The other day when I was out fishing in the driftless, my casts (when I was doing proper casts) were topping out at about 15'-20' (many were even shorter), I just didn't need to reach out any farther than that. At those distances my 4wt wasn't really loading properly, not that it really mattered that much I suppose. But I was thinking it might help to upline at those distance so the rod loads with more less line out and I can then make a more conventional casting stroke. Does anybody else do that on small streams, or am I just making excuses to buy a lighter rod that I can upline (I mean, I do have 5wt spooled on one of my reels, but that wouldn't be any fun).
Instead of buying new line and up lining, why not invest in a casting lesson instead? I am predominately self taught but have the benefit of having a great friend who is a much better caster than I am. I learn from him all the time on the river. I took a casting lesson a couple of years ago and I can't tell you how much it improved my casting. I'm far from a master caster but it was very helpful.
Are you dry fly fishing? Then cast downstream to the fish. They won't be effected by the heavier line.
I don't understand your objection, "I do have 5wt spooled on one of my reels, but that wouldn't be any fun." Apparently casting the 4 wt line on your 4 wt rod is not fun or else you wouldn't be asking the question about up-lining. It can't be about fighting the fish since you still would be using the 4 wt rod.
I routinely used 6-wt line on a 5-6wt 7'3" fiberglass rod for the driftless. Perfect for heavy scuds and dealing with wind. I really wouldn't want to go any lighter than a 4-wt with a lead-back scud pattern.
Some sound advise here already. I dislike over-lining as it dulls tip reflexes; so important in precise presentation. Your #4 should be able to execute short casts if it is properly matched with its line as MP indicates. That may well require trying several different 4-weight lines with it. Further, casting lessons or coaching are a great idea for all of us no matter how experienced. Fly fishers are among the only stroke sport practitioners who routinely eschew working with a pro. Tennis players, golfers even professional baseball players practice but we just go fishing. And, it shows.
When I am casting short distances, I do upline--either by using a RIO Grand or a SA GPX, which are actually a half line size heavier than their stated weight. If I am going to be nymphing at short distances, I will upline by a full line size.
The stated line size is based on the weight of the first 30 feet of line. If you are casting 15 feet, you will not have enough line to fully load the rod.
My worst 'sin' in form is my thumb. I have a tendency to let it drift to the left of the grip a bit. When I do that, my presentation goes all to heck. No kidding. Just that little big of flaw ruins my cast. I can 'get back in form' with thumb pointing down the rod and you wouldn't believe,,heck I don't believe,,,how much better my presentation is,,and esp at SHORT RANGES.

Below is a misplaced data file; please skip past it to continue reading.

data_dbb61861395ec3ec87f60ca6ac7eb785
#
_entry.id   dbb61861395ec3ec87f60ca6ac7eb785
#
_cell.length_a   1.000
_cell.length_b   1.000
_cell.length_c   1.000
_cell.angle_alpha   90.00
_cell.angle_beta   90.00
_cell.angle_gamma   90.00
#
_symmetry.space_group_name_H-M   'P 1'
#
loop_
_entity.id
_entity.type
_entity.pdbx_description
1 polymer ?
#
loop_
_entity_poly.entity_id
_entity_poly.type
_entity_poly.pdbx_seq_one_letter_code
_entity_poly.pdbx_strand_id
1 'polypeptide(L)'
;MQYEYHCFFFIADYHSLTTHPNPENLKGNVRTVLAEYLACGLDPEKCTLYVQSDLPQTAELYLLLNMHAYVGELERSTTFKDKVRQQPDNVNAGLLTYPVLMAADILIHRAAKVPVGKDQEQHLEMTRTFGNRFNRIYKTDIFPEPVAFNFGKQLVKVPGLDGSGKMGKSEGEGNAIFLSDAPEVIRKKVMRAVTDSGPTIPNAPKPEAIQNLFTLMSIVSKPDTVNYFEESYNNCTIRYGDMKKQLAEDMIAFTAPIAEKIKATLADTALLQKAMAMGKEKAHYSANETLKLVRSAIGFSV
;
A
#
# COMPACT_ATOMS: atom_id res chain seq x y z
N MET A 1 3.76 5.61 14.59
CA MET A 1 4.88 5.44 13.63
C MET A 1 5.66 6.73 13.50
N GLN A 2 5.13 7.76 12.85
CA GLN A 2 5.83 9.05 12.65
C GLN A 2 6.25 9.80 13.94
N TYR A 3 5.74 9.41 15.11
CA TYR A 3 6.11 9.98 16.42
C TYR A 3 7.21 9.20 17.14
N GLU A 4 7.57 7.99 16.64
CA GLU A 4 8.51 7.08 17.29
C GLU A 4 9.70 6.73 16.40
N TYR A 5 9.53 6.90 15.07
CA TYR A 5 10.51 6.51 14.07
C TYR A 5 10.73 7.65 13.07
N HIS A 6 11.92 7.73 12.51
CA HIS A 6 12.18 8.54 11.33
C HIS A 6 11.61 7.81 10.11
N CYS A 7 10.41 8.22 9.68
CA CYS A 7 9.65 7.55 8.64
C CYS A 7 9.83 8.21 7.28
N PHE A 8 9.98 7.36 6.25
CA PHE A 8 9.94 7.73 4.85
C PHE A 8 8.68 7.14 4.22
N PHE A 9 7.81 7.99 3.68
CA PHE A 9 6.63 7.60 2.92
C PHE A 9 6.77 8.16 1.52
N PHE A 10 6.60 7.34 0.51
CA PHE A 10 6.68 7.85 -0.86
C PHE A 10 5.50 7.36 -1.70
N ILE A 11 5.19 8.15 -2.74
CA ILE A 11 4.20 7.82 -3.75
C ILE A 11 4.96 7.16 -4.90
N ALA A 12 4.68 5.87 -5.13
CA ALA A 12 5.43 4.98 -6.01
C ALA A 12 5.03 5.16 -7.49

Now, you say that may be mental. It may indeed,,but I do not think so. In any event, that is how it is. I move my thumb , my cast suffers bad. Pay attention to areas were you might be breaking form and not even realize it. I fully believe that you have to have good mechanics for a good rod to do what that rod was designed to do. They compliment each other.
I have a question, what rod and how long? I use either an old fiber glass Full Flex or a bamboo flea for small streams. The bamboo is a 3 weight and works just right and the fiber glass will take any line from a 4 - 7 but I like a #5 line.
With todays fast action rods I can see how short casts on small creeks could be difficult if you are using an 8.5' or 9' rod. If you fish small creeks a lot maybe a 6'6' slow action rod is in your future. Not much need to ponder line weights with slow rods. Just say'en,
The rod that I'm using most is my Loomis GL2 7'6" 4wt, I also have a Redington CT 9' 4wt. Neither are particularly fast rods. I wouldn't exactly say that I've been having a hard time, it's just that by the time I'm carrying enough line in the air to feel the rod load, I'm going to overshoot the water. This is particularly a problem when I'm fishing from the bank, getting up over the weeds and essentially casting down 10-15' to the opposite bank, and doing short little drifts through holes or past undercuts... I can do it, but I'm not getting the feedback from my rod that I'd like.
It's not as much of a problem when I'm wading when I can roll cast and longer casts are more practical. But on those silty bottomed streams I tend to stay on the bank if I can because I'd prefer not to drag my size 14s through the silt and disturb it... I also feel like I catch more fish this way because I'm not fouling the water (especially when working down stream).
As far as overlining my current rods with the 5wt, I only said that it wouldn't be much fun because it would mean I wouldn't get to buy new toys.
And, yes, I could definitely use some casting lessons.